August 7, 2009

Calls for jam

Speaking of berries and peaches, it's also jamming season, and the pantry is loaded with jam, eagerly awaiting some special use, apart from being slathered on toast every morning. My dad and I have been jamming this summer, and we're still not finished. We've made apricot pineapple jam, blackberry jam (for which we had to go out and pick berries and commune with the spiders on several mornings), and peach jam with vanilla bean. Well, he made that first batch of peach jam by himself. We're supposed to make another batch soon, with cinnamon sticks. By the end of summer, we should be expert jam makers. It's pretty fun, too, when done as a team. After getting used to the assembly line like production, from the bubbling pots on the stove to the ladling of hot jam into the hot jars on the counter, the whole process flows fairly smoothly.

Ever since we finished making the blackberry jam, I've been thinking about this recipe, a layer of jam sandwiched between clouds of cake. It looked like a good way to make a small dent in a huge supply of jam. However, when I finally decided to make the recipe, I couldn't make up my mind about which jam to use, because all three taste good. The blackberry won me over in the end, being my first choice, and I thought that the deep, syrupy flavor would make for a nice contrast with the cake itself. Since we have such a variety of jams in stock, though, this cake calls for a little experimenting, and perhaps I'll make another one soon, with one of the peach jams. If I can get my hands on a pair of smaller cake pans by then, maybe I'll bake two cakes and have a cake tasting test between jams.

So, if you have a few jars of homemade jam sitting in your pantry, make this cake. It's light and fluffy and very tasty with a trio of lemon, almond, and vanilla extracts flavoring its depths. The blackberry jam did make for a nice contrast with the cake layers; it needed the jam to make it more substantial, it was so light. By the next day, the whole thing was polished off.

Jam-Filled Butter Cake
Adapted from Flo Braker, via

1 ¾ cups sifted all-purpose flour
1 tsp baking powder
¼ tsp salt
½ cup (1 stick) unsalted butter
1 cup sugar
½ tsp lemon extract
½ tsp pure almond extract
1 tsp vanilla
2 large eggs
½ cup whole milk
1 cup jam of choice, such as blackberry (or apricot, or peach)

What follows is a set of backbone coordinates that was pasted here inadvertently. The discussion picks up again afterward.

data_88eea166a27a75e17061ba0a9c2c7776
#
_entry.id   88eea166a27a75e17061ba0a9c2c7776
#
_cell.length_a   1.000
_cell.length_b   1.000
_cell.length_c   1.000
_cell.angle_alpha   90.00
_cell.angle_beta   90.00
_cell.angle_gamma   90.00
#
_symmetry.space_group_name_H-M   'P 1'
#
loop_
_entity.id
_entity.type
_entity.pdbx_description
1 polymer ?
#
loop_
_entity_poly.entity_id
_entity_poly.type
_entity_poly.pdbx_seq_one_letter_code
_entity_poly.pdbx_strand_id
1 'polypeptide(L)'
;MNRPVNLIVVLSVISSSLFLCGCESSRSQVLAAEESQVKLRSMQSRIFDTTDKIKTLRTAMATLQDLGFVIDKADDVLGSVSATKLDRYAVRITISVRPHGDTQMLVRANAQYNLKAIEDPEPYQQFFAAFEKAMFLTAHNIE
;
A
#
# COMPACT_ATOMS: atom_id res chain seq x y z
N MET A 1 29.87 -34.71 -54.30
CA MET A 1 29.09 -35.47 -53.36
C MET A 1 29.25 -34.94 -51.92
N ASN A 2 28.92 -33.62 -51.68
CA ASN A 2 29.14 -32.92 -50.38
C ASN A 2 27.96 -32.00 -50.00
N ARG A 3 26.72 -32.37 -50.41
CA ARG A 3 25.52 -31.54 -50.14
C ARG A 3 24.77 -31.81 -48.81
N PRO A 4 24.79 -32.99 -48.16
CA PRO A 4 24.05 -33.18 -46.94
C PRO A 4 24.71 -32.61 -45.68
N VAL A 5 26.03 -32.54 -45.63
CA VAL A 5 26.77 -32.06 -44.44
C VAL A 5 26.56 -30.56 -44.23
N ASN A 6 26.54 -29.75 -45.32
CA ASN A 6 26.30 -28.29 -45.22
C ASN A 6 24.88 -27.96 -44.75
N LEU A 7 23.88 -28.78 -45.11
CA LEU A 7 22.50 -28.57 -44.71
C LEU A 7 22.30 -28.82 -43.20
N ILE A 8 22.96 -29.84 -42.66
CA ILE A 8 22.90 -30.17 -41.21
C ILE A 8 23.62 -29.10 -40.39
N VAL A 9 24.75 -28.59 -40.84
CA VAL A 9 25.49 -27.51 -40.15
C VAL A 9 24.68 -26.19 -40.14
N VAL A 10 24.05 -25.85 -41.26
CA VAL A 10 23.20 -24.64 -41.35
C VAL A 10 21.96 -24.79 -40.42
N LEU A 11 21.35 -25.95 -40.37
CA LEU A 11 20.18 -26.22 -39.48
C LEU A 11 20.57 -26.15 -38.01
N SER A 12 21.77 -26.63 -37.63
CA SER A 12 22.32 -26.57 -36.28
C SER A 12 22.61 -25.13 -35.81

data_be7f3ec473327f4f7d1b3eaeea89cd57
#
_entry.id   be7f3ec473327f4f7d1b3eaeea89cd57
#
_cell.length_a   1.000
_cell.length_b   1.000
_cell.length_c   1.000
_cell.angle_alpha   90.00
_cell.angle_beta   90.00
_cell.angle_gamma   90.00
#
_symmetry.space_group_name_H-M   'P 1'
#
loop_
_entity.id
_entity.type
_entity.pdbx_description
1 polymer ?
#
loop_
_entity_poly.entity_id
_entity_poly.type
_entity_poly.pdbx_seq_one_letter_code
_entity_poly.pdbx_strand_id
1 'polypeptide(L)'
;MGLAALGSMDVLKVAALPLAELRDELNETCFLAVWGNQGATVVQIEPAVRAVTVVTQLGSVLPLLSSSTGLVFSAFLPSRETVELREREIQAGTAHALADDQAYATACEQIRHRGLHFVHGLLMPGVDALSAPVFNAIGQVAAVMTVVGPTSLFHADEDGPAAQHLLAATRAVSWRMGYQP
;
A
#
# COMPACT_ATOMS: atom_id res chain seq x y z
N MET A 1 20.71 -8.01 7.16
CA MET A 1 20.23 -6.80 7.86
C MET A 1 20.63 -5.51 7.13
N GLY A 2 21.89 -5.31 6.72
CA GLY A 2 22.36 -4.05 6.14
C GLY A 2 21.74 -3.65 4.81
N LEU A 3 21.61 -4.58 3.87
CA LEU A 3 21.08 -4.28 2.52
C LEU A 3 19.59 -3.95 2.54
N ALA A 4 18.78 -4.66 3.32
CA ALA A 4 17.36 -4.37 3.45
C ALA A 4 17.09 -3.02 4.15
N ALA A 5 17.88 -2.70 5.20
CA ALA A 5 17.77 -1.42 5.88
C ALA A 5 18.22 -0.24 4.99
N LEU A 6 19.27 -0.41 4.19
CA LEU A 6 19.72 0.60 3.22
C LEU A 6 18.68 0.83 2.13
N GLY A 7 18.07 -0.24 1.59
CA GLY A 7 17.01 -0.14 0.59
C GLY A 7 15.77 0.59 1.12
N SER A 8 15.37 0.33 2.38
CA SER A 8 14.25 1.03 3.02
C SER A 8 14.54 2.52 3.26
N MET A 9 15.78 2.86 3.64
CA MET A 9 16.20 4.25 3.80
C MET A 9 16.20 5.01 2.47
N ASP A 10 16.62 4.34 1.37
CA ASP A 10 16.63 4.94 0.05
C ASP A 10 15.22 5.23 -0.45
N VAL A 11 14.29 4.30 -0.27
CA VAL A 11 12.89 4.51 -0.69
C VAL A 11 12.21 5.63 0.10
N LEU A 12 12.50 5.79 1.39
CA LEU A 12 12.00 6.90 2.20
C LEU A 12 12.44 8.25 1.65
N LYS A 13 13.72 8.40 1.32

¼ cup powdered sugar

Bring all ingredients to room temperature. Adjust rack to lower third of oven; preheat oven to 350° F. Butter and flour a 9-inch round springform pan; insert a round of parchment or waxed paper in bottom of pan.

Whisk together the flour, baking powder, and salt in a medium bowl; set aside.

Using an electric mixer, preferably with paddle attachment, beat the butter in a large bowl (make sure it's a deep bowl, because the mixture will splatter a bit) at medium speed until it's smooth and creamy. Maintaining the same speed, add the sugar in a steady stream. When all the sugar is added, stop the machine and scrape the mixture clinging to the sides of the bowl into the center of the bowl. Continue to cream at the same speed for 3 minutes, or until the mixture is light in color and fluffy in appearance. Add the extracts in the final moments of beating the butter and sugar.

With the mixer still on medium speed, add the eggs, one at a time, incorporating each one thoroughly into the mixture before adding the next. When the mixture appears fluffy, reduce the mixer speed to low. Add the flour mixture in three additions alternately with the milk in two additions. Scrape the sides of the bowl occasionally, and mix until smooth after each addition. Spoon the batter evenly into the pan.

Bake for about 40 - 45 minutes, or until a wooden toothpick inserted in the center comes out free of wet batter. Place the pan on a wire rack to cool for 10 minutes. Carefully release the springform and remove the metal ring from around the cake. Cool completely before removing the cake from the metal form.

Using a long serrated knife, cut the cake layer in half horizontally. Set the bottom cake layer on a serving plate and spread the jam over the cut surface. Place the top portion of the cake cut-side down on the jam-covered layer.

To decorate, sift powdered sugar over the top.

1 comment:

  1. The blackberry jam was excellent - blackberries and strawberries are among my favorite fruits - but the peach with vanilla was also great. This cake had a very soft texture and a taste that would probably pair well with a lot of different flavors of jam. -- Michael